shipment to be sent. prise.  A piano placed   close by   was
seldom silent, some of our best
| pianists being indefatigable in entertaining with popular and classical
selections. Miss Irene Procunier, Miss
Doris McCarter, Miss Bertha Hobbs,
Miss Gladys Urquhart and Miss
Lauretta Dupont deserve hearty
thanks for their share in this pro-
grum. Qn Saturday evening orchestra selections were rendered by
Misses Wilson, Dickey and Myrtle
Howson. Mr. George Hawker and Mr.
Buck also contributed several splendidly sung solos mostly patriotic.
The committee's thanks are gratefully tendered, first, to the C. B. Hume
management and staff for the endless
amount of extra work entailed to
each of them and for their unfailing
courtesy and assistance during the
sale; and secondly, to the public of
Revelstoke for their generous patronage, many persons making special efforts to assist the cause by purchasing their supplies for Christmas at
this time. Mrs. Kilpatrick, president
of the Relief society worked with her
accustomed order and was ably aided by her several department managers and their staff of assistants.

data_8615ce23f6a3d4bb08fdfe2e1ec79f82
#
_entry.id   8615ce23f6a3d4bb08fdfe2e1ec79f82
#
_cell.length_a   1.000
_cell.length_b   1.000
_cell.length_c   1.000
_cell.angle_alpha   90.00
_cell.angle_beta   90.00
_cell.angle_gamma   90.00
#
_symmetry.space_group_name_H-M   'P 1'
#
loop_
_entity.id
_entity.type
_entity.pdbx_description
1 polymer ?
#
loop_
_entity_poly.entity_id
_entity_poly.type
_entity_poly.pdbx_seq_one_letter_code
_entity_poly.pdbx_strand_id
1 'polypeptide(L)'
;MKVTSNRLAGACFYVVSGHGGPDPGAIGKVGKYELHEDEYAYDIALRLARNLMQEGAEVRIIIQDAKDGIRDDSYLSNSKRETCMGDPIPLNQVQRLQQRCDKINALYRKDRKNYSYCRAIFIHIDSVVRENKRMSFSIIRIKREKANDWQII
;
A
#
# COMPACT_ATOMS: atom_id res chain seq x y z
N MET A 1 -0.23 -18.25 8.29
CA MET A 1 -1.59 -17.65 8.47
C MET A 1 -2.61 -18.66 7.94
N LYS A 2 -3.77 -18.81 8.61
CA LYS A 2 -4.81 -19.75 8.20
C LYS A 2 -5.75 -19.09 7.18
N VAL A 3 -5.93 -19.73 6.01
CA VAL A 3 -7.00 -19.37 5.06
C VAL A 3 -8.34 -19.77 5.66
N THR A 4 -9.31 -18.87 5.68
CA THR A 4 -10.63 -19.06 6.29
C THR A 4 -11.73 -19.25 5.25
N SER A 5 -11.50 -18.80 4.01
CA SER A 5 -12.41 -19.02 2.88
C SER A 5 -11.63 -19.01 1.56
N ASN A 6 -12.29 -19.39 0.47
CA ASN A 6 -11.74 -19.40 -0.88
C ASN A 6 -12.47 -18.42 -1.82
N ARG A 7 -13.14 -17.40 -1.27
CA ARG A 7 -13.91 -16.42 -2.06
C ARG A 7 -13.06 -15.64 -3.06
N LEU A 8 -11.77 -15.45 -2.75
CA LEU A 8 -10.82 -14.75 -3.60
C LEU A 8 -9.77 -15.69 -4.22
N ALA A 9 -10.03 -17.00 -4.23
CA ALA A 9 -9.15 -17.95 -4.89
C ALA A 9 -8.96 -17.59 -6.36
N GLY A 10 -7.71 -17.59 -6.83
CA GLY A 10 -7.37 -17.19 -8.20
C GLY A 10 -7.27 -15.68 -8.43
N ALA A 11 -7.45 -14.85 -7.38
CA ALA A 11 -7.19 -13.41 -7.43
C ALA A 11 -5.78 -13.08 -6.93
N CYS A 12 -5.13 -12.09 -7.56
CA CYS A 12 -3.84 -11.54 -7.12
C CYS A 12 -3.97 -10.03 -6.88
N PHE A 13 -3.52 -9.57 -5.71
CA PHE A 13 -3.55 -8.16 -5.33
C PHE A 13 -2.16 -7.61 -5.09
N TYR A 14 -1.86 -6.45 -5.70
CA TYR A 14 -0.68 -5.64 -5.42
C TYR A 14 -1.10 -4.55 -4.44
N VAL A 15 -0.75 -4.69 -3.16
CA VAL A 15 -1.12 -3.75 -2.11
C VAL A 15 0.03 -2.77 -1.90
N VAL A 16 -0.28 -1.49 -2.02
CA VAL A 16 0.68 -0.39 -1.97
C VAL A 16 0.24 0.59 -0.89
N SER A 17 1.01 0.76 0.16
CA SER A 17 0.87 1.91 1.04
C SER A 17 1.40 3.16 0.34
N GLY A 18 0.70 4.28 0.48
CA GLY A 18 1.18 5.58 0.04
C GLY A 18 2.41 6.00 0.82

Mrs. Holten and Mrs. Downs in the
"gents furnishings," had helping
them the Misses Borden, Haggen,
Hughs, Eaton, Dickey, McCarty,
Marjorie Fleetham, Mac Whittaker,
and Marjorie Lee. Mrs. Harry Bews
disposed ot candies and biscuits. The
grocery department naturally did
not do the rush    business noticeable
in the upstairs lines but     this was
not the fault of Mrs. Hugh Bruce,
Mrs. E.H.S. McLean and their willing helpers, Mesdames. Laing, Kincaid. G. Donaldson, R. Gordon, Col-
pitts, Blacklock, Burfield, N. R.
Brown and the Misses Bruce, Ina
Brown, Hohhs and Lillian Lee. "Op-
stairs were Mrs. McCarter, Mrs. Robbins, Mrs. Purvis and Mrs. McCleneghan while a bevy of high school
girls were both useful and ornamental, Misses, Olga Coursier, Lilly Abrahamson. May Whittaker, Mabel Simmons, Kathleen Field, Agnes Mc-
Given, Enid Bradshaw, Elvira Johnson, Marion Lawrence, Grace Jackson and Margaret Matz. The total
profits realized by the sale were in
the neighborhood of '$ 135.
The following post curd has heen
received by Willis Armstrong from
R. A. Reid who is at present with
the Canadian volunteers at Salisbury
Mr. Reid is well known here. He
was chairman ol the B. of L. E. and
was a close personal friend ot Mr.